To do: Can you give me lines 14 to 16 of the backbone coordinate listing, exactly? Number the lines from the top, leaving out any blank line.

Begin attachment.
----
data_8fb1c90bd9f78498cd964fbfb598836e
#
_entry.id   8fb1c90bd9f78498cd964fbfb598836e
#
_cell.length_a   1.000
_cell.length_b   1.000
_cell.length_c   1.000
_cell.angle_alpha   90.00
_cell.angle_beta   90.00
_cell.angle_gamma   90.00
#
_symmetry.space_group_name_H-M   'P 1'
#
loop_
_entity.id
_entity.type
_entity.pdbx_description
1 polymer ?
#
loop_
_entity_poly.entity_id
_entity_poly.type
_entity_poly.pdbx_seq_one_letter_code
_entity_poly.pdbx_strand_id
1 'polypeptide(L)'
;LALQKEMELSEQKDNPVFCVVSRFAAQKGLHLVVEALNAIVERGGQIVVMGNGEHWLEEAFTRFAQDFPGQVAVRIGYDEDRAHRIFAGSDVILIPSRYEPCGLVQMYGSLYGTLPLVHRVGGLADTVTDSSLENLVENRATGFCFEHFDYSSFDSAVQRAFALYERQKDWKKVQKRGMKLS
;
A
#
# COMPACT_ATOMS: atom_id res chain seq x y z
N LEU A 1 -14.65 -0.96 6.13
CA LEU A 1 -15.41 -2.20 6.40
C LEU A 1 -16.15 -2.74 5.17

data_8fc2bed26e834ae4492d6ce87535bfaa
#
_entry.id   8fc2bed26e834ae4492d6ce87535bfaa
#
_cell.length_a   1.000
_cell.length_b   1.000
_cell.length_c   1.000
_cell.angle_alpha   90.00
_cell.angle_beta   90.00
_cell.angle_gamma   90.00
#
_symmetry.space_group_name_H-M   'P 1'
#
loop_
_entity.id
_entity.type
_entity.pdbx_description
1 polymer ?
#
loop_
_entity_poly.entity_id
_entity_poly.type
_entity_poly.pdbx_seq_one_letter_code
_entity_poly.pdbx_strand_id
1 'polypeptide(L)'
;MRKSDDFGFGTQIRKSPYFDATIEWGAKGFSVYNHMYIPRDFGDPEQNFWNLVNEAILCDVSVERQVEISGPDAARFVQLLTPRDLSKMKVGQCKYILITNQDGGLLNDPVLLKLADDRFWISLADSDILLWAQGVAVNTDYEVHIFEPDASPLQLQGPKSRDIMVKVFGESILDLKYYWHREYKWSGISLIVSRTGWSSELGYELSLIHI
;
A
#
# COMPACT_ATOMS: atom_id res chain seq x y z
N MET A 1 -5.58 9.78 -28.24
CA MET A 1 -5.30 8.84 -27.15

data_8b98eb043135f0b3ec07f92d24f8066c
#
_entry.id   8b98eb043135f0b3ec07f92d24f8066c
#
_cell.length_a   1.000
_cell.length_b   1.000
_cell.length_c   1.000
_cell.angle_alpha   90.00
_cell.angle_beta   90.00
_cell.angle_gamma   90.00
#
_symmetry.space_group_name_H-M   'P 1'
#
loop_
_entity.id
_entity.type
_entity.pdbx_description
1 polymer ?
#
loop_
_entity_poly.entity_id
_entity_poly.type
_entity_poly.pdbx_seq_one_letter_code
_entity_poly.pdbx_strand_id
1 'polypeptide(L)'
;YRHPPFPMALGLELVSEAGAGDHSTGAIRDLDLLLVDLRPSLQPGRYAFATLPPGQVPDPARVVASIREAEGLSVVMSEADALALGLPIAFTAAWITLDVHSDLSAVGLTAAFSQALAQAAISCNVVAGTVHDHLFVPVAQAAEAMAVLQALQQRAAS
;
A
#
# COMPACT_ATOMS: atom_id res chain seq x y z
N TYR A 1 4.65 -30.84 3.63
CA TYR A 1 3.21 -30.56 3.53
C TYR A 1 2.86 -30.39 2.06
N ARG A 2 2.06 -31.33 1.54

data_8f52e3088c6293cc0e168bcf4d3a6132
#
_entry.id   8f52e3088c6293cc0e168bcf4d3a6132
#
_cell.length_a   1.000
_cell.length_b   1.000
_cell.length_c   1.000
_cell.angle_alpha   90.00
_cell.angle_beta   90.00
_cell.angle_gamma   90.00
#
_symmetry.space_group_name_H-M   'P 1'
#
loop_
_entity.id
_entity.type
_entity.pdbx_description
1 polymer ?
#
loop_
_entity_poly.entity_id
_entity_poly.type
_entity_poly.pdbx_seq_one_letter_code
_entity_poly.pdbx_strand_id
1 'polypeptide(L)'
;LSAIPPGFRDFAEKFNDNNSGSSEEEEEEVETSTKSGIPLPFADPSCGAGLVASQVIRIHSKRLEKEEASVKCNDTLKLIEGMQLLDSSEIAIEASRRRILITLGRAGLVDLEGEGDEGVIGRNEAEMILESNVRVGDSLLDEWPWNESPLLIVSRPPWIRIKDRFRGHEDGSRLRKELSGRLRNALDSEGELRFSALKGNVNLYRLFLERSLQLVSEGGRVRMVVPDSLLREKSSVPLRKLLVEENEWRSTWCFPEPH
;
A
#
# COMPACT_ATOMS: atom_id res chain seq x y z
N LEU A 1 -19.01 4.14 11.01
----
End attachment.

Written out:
loop_
_entity.id
_entity.type